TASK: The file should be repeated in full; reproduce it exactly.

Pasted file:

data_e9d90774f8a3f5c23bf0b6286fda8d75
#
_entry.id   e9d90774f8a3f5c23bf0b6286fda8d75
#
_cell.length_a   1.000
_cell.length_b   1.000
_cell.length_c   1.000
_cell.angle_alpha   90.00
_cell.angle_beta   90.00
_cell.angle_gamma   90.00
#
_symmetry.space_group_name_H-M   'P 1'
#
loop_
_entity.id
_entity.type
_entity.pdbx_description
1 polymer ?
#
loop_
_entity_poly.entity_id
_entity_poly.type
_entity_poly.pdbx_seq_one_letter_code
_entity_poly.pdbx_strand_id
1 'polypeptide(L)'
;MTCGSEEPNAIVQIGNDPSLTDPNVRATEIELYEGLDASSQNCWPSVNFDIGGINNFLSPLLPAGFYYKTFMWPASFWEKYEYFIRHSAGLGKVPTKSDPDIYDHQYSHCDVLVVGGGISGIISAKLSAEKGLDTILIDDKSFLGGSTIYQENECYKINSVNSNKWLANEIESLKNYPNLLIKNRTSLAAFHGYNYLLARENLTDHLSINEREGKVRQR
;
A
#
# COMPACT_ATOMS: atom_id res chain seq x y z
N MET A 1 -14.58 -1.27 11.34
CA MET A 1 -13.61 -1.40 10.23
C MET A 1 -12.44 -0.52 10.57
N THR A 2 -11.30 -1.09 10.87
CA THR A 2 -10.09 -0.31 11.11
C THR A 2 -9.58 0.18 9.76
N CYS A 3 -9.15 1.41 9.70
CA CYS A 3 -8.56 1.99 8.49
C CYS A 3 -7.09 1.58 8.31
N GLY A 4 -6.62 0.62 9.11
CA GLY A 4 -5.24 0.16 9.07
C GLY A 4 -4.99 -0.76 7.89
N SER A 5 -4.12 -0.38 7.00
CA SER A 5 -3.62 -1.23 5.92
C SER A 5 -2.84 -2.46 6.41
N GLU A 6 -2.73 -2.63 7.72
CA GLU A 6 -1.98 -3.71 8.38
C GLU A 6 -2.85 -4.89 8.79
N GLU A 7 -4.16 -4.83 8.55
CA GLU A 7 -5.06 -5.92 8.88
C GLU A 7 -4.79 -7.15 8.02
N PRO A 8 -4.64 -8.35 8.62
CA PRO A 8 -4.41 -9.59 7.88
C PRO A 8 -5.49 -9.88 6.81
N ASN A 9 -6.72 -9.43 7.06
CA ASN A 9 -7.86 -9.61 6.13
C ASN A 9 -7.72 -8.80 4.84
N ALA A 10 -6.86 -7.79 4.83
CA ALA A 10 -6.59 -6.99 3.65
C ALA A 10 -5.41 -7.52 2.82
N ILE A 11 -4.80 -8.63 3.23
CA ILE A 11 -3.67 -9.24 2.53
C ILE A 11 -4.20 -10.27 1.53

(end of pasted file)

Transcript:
data_e9d90774f8a3f5c23bf0b6286fda8d75
#
_entry.id   e9d90774f8a3f5c23bf0b6286fda8d75
#
_cell.length_a   1.000
_cell.length_b   1.000
_cell.length_c   1.000
_cell.angle_alpha   90.00
_cell.angle_beta   90.00
_cell.angle_gamma   90.00
#
_symmetry.space_group_name_H-M   'P 1'
#
loop_
_entity.id
_entity.type
_entity.pdbx_description
1 polymer ?
#
loop_
_entity_poly.entity_id
_entity_poly.type
_entity_poly.pdbx_seq_one_letter_code
_entity_poly.pdbx_strand_id
1 'polypeptide(L)'
;MTCGSEEPNAIVQIGNDPSLTDPNVRATEIELYEGLDASSQNCWPSVNFDIGGINNFLSPLLPAGFYYKTFMWPASFWEKYEYFIRHSAGLGKVPTKSDPDIYDHQYSHCDVLVVGGGISGIISAKLSAEKGLDTILIDDKSFLGGSTIYQENECYKINSVNSNKWLANEIESLKNYPNLLIKNRTSLAAFHGYNYLLARENLTDHLSINEREGKVRQR
;
A
#
# COMPACT_ATOMS: atom_id res chain seq x y z
N MET A 1 -14.58 -1.27 11.34
CA MET A 1 -13.61 -1.40 10.23
C MET A 1 -12.44 -0.52 10.57
N THR A 2 -11.30 -1.09 10.87
CA THR A 2 -10.09 -0.31 11.11
C THR A 2 -9.58 0.18 9.76
N CYS A 3 -9.15 1.41 9.70
CA CYS A 3 -8.56 1.99 8.49
C CYS A 3 -7.09 1.58 8.31
N GLY A 4 -6.62 0.62 9.11
CA GLY A 4 -5.24 0.16 9.07
C GLY A 4 -4.99 -0.76 7.89
N SER A 5 -4.12 -0.38 7.00
CA SER A 5 -3.62 -1.23 5.92
C SER A 5 -2.84 -2.46 6.41
N GLU A 6 -2.73 -2.63 7.72
CA GLU A 6 -1.98 -3.71 8.38
C GLU A 6 -2.85 -4.89 8.79
N GLU A 7 -4.16 -4.83 8.55
CA GLU A 7 -5.06 -5.92 8.88
C GLU A 7 -4.79 -7.15 8.02
N PRO A 8 -4.64 -8.35 8.62
CA PRO A 8 -4.41 -9.59 7.88
C PRO A 8 -5.49 -9.88 6.81
N ASN A 9 -6.72 -9.43 7.06
CA ASN A 9 -7.86 -9.61 6.13
C ASN A 9 -7.72 -8.80 4.84
N ALA A 10 -6.86 -7.79 4.83
CA ALA A 10 -6.59 -6.99 3.65
C ALA A 10 -5.41 -7.52 2.82
N ILE A 11 -4.80 -8.63 3.23
CA ILE A 11 -3.67 -9.24 2.53
C ILE A 11 -4.20 -10.27 1.53